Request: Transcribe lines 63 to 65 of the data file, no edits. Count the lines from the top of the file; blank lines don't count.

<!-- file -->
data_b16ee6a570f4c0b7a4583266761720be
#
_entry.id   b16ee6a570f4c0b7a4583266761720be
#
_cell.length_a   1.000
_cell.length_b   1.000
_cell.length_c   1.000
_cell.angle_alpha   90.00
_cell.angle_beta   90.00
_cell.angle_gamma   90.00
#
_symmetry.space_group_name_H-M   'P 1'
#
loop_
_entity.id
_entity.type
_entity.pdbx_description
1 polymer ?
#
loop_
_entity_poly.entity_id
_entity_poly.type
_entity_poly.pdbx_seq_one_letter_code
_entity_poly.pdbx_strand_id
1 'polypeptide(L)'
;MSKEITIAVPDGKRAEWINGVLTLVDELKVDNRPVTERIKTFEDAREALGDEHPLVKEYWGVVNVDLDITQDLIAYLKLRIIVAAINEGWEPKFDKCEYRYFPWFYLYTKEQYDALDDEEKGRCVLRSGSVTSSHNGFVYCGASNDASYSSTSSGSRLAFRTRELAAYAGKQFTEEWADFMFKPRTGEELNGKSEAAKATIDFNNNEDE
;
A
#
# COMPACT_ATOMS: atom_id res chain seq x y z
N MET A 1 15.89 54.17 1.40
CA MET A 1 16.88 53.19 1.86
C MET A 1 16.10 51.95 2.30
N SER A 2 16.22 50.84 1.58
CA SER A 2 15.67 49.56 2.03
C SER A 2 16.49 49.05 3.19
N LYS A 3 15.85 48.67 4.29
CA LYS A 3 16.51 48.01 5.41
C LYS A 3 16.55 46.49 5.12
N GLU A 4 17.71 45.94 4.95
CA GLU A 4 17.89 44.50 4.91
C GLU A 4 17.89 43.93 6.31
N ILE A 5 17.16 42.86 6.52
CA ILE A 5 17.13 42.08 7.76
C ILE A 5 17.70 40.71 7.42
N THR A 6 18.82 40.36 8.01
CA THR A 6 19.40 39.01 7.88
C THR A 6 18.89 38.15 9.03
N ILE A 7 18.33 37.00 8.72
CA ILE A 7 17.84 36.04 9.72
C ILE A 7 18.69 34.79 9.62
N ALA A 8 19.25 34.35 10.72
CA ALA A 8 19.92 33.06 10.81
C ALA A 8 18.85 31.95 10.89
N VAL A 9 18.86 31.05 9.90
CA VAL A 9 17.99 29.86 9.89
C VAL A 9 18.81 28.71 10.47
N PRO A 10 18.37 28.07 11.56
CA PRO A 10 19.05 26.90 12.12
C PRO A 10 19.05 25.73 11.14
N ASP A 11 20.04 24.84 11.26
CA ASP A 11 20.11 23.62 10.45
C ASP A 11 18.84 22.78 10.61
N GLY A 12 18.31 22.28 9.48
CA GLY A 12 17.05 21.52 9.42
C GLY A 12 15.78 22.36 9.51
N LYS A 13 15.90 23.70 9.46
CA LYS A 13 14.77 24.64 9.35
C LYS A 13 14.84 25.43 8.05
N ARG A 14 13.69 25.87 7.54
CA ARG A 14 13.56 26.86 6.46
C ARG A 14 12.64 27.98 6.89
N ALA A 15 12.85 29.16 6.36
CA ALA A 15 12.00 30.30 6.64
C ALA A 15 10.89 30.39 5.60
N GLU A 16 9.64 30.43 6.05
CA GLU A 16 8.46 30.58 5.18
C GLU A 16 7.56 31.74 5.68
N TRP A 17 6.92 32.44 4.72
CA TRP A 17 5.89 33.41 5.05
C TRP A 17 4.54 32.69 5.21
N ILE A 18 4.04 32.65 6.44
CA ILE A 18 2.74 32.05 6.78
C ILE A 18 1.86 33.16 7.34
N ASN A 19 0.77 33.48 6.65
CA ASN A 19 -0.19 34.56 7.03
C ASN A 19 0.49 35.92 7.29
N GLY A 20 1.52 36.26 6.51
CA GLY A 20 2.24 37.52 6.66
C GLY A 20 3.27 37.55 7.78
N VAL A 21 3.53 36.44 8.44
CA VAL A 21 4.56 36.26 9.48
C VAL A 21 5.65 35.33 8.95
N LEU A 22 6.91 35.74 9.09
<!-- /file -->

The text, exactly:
C ASP A 11 18.84 22.78 10.61
N GLY A 12 18.31 22.28 9.48
CA GLY A 12 17.05 21.52 9.42